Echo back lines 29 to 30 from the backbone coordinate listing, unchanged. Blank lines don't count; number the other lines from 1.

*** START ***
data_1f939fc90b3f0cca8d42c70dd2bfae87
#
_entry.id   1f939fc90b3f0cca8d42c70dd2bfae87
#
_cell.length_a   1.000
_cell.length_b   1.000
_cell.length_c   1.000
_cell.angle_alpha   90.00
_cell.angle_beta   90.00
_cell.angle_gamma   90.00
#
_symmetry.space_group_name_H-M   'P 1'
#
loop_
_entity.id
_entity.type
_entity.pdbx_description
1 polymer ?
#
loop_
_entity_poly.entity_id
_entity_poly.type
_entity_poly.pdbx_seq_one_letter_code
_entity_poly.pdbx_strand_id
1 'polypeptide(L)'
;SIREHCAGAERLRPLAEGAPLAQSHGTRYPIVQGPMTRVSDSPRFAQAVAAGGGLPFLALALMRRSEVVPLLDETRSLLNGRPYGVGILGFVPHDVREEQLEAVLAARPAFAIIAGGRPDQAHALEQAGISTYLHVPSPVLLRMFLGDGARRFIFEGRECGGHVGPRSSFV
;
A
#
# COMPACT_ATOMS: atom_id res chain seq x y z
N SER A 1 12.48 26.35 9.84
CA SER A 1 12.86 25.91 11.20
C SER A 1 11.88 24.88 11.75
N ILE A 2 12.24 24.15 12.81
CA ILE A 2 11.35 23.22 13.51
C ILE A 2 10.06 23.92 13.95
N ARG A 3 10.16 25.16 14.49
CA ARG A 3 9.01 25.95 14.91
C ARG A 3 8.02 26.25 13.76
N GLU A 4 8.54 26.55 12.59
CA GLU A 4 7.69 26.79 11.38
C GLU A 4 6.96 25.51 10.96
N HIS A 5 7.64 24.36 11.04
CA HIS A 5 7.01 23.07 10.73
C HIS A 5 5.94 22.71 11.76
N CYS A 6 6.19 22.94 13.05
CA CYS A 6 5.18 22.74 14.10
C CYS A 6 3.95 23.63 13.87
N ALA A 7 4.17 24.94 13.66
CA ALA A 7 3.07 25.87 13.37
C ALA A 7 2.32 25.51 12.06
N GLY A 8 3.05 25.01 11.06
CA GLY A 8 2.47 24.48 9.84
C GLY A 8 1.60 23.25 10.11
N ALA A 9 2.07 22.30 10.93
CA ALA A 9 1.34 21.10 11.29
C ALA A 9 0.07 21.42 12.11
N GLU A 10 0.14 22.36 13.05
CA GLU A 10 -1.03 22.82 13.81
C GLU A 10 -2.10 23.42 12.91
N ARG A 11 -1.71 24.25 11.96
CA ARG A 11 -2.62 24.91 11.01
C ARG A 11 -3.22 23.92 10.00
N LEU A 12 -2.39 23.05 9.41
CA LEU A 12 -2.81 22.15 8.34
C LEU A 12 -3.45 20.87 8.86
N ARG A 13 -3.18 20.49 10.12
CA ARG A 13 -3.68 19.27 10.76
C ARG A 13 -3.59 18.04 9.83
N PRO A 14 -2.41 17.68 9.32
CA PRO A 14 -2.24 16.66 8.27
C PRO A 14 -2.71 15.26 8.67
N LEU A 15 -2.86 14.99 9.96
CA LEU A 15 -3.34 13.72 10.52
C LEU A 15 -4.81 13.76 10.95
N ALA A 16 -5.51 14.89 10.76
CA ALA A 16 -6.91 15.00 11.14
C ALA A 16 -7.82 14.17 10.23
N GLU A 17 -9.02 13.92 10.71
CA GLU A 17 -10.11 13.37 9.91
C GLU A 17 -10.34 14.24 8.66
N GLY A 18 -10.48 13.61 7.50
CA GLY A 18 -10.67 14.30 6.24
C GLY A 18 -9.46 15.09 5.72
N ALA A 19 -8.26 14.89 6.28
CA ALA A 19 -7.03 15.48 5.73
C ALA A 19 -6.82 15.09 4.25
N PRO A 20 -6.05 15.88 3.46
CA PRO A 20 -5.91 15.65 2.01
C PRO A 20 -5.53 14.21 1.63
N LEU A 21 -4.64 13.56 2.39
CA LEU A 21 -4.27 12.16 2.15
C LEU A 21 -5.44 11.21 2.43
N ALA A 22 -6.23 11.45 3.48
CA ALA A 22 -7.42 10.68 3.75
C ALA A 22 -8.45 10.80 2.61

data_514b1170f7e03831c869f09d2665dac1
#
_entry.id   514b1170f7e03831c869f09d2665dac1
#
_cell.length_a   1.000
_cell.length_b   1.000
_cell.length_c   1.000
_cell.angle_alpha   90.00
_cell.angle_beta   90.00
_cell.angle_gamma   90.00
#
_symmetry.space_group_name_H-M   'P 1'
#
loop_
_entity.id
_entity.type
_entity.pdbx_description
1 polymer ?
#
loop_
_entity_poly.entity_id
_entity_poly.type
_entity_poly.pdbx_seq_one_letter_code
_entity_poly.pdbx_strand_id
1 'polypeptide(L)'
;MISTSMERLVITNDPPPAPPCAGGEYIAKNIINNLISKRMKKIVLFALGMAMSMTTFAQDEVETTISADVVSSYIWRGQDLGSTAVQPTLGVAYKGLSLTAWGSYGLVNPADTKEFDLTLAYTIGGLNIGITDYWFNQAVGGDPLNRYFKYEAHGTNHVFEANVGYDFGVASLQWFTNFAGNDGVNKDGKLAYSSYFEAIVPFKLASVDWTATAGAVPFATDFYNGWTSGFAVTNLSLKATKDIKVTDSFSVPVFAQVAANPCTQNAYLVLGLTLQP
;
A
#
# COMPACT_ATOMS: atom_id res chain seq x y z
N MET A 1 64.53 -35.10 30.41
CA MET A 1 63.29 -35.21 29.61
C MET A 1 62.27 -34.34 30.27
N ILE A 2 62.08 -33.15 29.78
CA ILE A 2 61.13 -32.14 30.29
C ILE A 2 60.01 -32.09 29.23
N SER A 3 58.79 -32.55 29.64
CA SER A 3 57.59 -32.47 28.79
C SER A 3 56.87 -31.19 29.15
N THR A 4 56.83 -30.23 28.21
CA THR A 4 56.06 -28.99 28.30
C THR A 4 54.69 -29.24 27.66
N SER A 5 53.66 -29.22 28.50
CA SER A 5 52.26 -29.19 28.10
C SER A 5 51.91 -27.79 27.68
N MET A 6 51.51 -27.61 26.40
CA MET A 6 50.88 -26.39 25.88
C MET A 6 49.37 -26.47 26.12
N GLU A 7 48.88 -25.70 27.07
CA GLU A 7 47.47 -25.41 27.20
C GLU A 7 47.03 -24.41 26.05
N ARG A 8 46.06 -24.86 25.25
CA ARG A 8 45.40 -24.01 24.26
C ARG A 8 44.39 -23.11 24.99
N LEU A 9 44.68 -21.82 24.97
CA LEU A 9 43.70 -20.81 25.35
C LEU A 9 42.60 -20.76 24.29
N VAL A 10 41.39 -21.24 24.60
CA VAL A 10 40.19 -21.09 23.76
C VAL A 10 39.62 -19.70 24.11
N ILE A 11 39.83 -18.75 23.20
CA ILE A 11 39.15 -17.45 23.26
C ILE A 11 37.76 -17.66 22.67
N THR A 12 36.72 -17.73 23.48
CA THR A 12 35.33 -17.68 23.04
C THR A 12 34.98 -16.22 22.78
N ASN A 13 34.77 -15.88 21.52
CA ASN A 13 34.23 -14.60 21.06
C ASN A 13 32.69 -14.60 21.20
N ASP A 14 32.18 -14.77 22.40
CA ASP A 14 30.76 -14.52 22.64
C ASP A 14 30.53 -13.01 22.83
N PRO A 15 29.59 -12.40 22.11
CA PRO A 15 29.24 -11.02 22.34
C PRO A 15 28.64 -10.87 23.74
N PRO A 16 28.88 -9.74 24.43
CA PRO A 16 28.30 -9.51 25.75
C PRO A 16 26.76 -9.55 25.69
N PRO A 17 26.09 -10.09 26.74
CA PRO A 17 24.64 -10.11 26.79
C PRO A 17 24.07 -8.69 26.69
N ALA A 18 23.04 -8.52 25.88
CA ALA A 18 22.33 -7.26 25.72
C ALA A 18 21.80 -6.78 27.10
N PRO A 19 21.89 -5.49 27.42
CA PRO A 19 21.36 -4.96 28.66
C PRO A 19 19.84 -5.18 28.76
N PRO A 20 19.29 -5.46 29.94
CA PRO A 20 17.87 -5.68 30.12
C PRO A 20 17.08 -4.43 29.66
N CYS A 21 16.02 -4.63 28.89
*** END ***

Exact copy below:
#
# COMPACT_ATOMS: atom_id res chain seq x y z